So what’s up with PowerBuilder?
Hi everybody! It’s hard to believe that January’s already over and we’re a week into February, so it seems a bit late to say Happy New Year. I hope that everyone has had a productive start to 2013. We have been working hard to continue with our integration into SAP, and defining our strategy moving forward.
We know that people are anxious for a roadmap, and we will have one available soon. Currently, the roadmap we presented back in September is still a fairly accurate snapshot of our plans. You may recall that the roadmap we presented was in standard SAP format, and that a specific timeline is not presented with features. This will take a little bit of getting used to, but as we begin to roll out our plans, create some new programs, and promote our success stories that are underway, people will adjust to the new format and not feel uncomfortable that hard dates aren’t assigned to feature delivery.
Currently, we are still planning to deliver v15 this year and will announce our beta program shortly. We need to incorporate the SAP go to market processes for this release, so that’s why we are a bit behind schedule in delivering this.
Engineering has been busy working on implementing the IDE that I showed in slide format at the PBDC at TechEd in October 2012. This is really exciting, and it’s getting a lot of attention internally at SAP. As soon as we can, we will provide you with more info on this new IDE and how it will be packaged, etc.
For quite some time, we’ve been executing on our roadmap to support the .NET platform and deliver the only product that enables customers to leverage their existing code and migrate it to the .NET platform. A lot has changed in the market and in Microsoft’s messaging for .NET over the past decade+. Web services, more secure code, and other initial messaging about the benefits of .NET evolved over time to a more solid message about a rich platform of services. While this platform is used by more than half of all developers,Microsoft’s focus has shifted away from focusing on .NET and toward Windows 8, Win RT, HTML5, and solutions for mobile devices. This doesn’t mean that the platform is going anywhere, but their strategic focus moving forward has shifted. And, this means we need to re-evaluate our implementation of .NET support moving forward.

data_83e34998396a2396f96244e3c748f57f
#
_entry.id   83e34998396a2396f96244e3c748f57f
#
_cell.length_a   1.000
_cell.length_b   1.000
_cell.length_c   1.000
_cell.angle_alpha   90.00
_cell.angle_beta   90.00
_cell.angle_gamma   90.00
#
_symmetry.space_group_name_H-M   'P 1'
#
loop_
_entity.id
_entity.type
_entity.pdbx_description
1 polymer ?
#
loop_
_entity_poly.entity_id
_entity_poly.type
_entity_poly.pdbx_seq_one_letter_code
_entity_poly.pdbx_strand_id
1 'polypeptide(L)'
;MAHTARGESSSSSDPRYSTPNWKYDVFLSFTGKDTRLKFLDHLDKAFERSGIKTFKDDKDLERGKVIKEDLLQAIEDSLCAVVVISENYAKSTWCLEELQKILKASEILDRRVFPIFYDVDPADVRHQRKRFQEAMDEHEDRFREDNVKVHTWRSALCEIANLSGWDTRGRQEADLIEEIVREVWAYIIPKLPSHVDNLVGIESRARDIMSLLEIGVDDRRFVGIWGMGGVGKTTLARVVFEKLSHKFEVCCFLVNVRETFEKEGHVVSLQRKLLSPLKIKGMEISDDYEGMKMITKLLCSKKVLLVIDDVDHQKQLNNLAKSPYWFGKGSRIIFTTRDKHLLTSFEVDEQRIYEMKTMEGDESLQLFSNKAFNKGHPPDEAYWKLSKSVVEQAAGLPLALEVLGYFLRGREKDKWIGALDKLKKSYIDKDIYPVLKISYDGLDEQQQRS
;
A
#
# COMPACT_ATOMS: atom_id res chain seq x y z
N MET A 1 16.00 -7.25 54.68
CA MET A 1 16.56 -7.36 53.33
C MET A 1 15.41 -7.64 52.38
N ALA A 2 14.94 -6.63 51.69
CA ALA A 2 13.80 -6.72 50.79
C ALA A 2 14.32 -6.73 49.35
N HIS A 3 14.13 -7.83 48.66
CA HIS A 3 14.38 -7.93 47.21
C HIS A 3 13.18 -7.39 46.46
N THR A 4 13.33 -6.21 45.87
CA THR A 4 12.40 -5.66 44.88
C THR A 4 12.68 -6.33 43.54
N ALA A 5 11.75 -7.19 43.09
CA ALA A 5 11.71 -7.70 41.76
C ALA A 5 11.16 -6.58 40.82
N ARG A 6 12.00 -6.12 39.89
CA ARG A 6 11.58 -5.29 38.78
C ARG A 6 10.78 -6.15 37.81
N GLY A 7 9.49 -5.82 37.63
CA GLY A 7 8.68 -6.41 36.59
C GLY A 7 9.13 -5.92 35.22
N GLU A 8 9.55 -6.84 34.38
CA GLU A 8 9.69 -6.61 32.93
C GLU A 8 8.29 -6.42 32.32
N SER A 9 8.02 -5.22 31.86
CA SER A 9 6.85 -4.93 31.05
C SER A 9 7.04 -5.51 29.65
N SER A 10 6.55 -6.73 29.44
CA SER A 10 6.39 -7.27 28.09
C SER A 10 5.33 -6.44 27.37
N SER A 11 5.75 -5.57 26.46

Just a few years ago, there was a strong commitment from Microsoft to Silverlight as their strategic solution for web and mobile development, then a shift away from that technology and a move toward supporting HTML5. We don’t think this will happen with their commitment to the .NET platform, but we do need to adjust our focus as well. This is actually a good thing for PowerBuilder, and it’s good timing, too.
SAP has made several big announcements over the past year about its commitment to developers and the platform built to support development.
A great place to learn more about the Real Time Data Platform (RTDP) is here http://scn.sap.com/community/services/blog/2013/01/11/operationalizing-the-sap-real-time-data-platform-rtdp–an-introduction)
So how does PowerBuilder fit in here? Our customers have been building applications for 22 years with a product that has evolved to keep pace with and incorporate changing and emerging technologies. We’ll continue on this path and enable customers to leverage the benefits of SAP technology. We are currently working with a couple of our customers who are building their applications on top of HANA. One customer has a PowerBuilder front end for a Business One ERP system, and this will now be running on HANA. Another customer is adding the power of in-memory data access and analytics to the ERP system built in PowerBuilder and currently running on an Oracle database. In short, it will be easy to use PowerBuilder to develop on HANA and RTDP. And, we are working with different engineering teams to determine how we will be delivering support for the Cloud, web, and mobile solutions.
We’re excited about the future of app development with PowerBuilder, and we’re fortunate to be making decisions about the future of a product in a company that has made supporting developers its strategic direction. Looking forward to your feedback and input.